How are Balance Disorders Treated?
Have you ever experienced an episode of dizziness or had problems with balance? If so, you are not alone. It’s estimated that up to 4 in 10 people visit a doctor about these unpleasant, and sometimes debilitating, issues.
Balance relies upon our eyes, our ability to move our body (proprioception) and also the complex vestibular system of the inner ear. With this in mind, let’s explore how hearing loss relates to balance and dizziness.
How are Balance Problems And Hearing Loss Related?
Balance disorders can be caused by a number of things, such as a head injury, low blood pressure, an ear infection, arthritis, medication and more. Similarly, hearing loss can also have many different causes.
But what connects the two conditions?
Hearing loss on its own does not cause balance disorders. Problems in the inner ear, which is responsible for the vestibular and hearing system, may cause balance problems. What this means, is that hearing loss can happen at the same time as balance problems, and could be indicative of an underlying condition.
The vestibular system provides the brain with information about spatial awareness, motion and head position. It is involved in the associated motor functions to keep us balanced. This sensory system consists of a small, complex and delicate structure called the labyrinth within the inner ear. Known as the balance center of the inner ear, one of its parts is the cochlear, which we know plays an important role in our hearing.
Essentially, a disorder that affects the vestibular system will affect balance and that disorder could be related to a hearing loss. It is not, however, the hearing loss itself that causes a balance or dizziness condition.
Common Balance Disorders
Being aware of these conditions will help you understand the importance of seeking professional help when necessary.
- Age related – Age related balance disorders may potentially be due to a combination of deteriorating eyesight, muscle tone and the aging of the vestibular system of the inner ear. Treatment is often vestibular rehab.
- Migraine related vertigo – Balance disorders from migraines can occur before, during or after a migraine. Treatments include medication and diet adaptations.
- BPPV (Benign Paroxysmal Positional Vertigo) – Causes severe but short lasting episodes of a spinning sensation. It is the result of an inner ear problem that is caused by false movement signals being sent to the brain. Treatment may include Canalith repositioning procedure.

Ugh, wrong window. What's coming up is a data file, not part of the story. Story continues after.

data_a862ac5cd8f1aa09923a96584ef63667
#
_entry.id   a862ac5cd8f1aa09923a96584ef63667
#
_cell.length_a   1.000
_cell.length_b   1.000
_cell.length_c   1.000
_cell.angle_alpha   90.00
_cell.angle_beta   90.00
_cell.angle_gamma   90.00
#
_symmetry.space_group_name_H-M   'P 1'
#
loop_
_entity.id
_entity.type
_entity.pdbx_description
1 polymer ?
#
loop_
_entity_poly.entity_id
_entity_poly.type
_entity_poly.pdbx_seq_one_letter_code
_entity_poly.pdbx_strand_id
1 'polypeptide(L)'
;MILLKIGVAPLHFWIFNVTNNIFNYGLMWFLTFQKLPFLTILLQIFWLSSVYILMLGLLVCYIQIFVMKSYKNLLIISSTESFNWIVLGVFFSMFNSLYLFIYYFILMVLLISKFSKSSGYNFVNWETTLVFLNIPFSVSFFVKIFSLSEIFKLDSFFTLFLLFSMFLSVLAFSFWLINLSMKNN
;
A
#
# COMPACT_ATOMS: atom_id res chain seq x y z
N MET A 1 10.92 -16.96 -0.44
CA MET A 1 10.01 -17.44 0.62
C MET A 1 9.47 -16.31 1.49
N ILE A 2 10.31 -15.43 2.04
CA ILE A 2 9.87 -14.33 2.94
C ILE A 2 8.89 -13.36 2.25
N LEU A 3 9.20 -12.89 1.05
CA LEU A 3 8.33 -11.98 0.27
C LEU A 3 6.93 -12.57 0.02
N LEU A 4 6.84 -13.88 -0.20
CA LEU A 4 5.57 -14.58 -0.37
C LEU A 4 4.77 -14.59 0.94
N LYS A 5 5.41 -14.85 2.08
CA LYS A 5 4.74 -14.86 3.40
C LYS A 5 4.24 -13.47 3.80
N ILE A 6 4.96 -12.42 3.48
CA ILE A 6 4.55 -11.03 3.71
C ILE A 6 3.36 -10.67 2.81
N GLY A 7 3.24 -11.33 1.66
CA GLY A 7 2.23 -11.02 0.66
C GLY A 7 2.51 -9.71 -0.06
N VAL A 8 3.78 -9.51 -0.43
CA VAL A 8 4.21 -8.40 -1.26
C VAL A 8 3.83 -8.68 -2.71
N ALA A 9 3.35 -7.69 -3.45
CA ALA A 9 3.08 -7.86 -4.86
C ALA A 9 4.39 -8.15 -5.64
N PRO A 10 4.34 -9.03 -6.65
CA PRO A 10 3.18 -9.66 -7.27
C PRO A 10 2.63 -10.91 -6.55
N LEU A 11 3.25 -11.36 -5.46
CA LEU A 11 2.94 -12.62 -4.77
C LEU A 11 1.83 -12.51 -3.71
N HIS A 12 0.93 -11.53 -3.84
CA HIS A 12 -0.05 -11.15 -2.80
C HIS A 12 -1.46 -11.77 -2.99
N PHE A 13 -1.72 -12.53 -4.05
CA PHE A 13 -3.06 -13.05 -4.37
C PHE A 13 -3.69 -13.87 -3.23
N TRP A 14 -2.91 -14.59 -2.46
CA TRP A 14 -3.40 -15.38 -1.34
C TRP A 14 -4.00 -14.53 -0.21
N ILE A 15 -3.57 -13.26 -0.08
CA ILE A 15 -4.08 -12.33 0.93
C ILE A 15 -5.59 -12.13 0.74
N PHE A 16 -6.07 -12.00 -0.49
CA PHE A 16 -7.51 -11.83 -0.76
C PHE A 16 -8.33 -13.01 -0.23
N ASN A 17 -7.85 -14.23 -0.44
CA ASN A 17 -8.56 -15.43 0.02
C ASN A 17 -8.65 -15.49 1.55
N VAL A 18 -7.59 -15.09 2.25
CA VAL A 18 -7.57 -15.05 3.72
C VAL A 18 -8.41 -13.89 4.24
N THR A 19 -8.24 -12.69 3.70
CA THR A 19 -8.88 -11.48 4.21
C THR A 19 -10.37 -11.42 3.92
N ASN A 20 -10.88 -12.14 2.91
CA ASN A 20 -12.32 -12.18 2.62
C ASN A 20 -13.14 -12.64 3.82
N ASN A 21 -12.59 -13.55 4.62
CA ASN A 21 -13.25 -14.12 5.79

- Meniere’s disease – Balance symptoms related to Meniere’s disease seem to be caused by excessive pressure in the inner ear. Symptoms include vertigo, tinnitus, ear fullness and hearing loss. Various treatments are available, but there is no cure.
- Vestibular neuronitis – This is caused by an infection that creates inflammation of the inner ear and the nerves that send signals to the brain. This affects the information transmitted to the brain, resulting in dizziness and vertigo.
How are Balance Disorders Treated? (resources)
Treatment for balance disorders will depend on the cause of your balance problems. Treatment options may include:
- Balance retraining exercises (vestibular rehabilitation).
- Positioning procedures. If you have BPPV, a therapist might conduct a procedure (canalith repositioning) that clears particles out of your inner ear and deposits them into a different area of your ear. The procedure involves maneuvering the position of your head.
- Diet and lifestyle changes. Dietary changes may include reducing salt consumption, as well as alcohol and caffeine.
- Medications. For more severe balance disorders that last hours or days, you might be prescribed medications that can control dizziness and vomiting.
- Surgery. If you have Meniere’s disease or acoustic neuroma, your treatment team may recommend surgery.
If you experience dizziness, imbalance, vertigo and the associated symptoms such as nausea, diarrhea, etc. speak to your general health practitioner. They may decide to refer you to ENT.
If you are also experiencing issues with your hearing, we recommend booking in an appointment with your local hearing care professionals.
Trust the Experts at Anderson Audiology
If you have any further questions, we’d be happy to help. Contact the hearing healthcare specialists at Anderson Audiology today on 702-997-2964. Alternatively, click here to request an appointment online.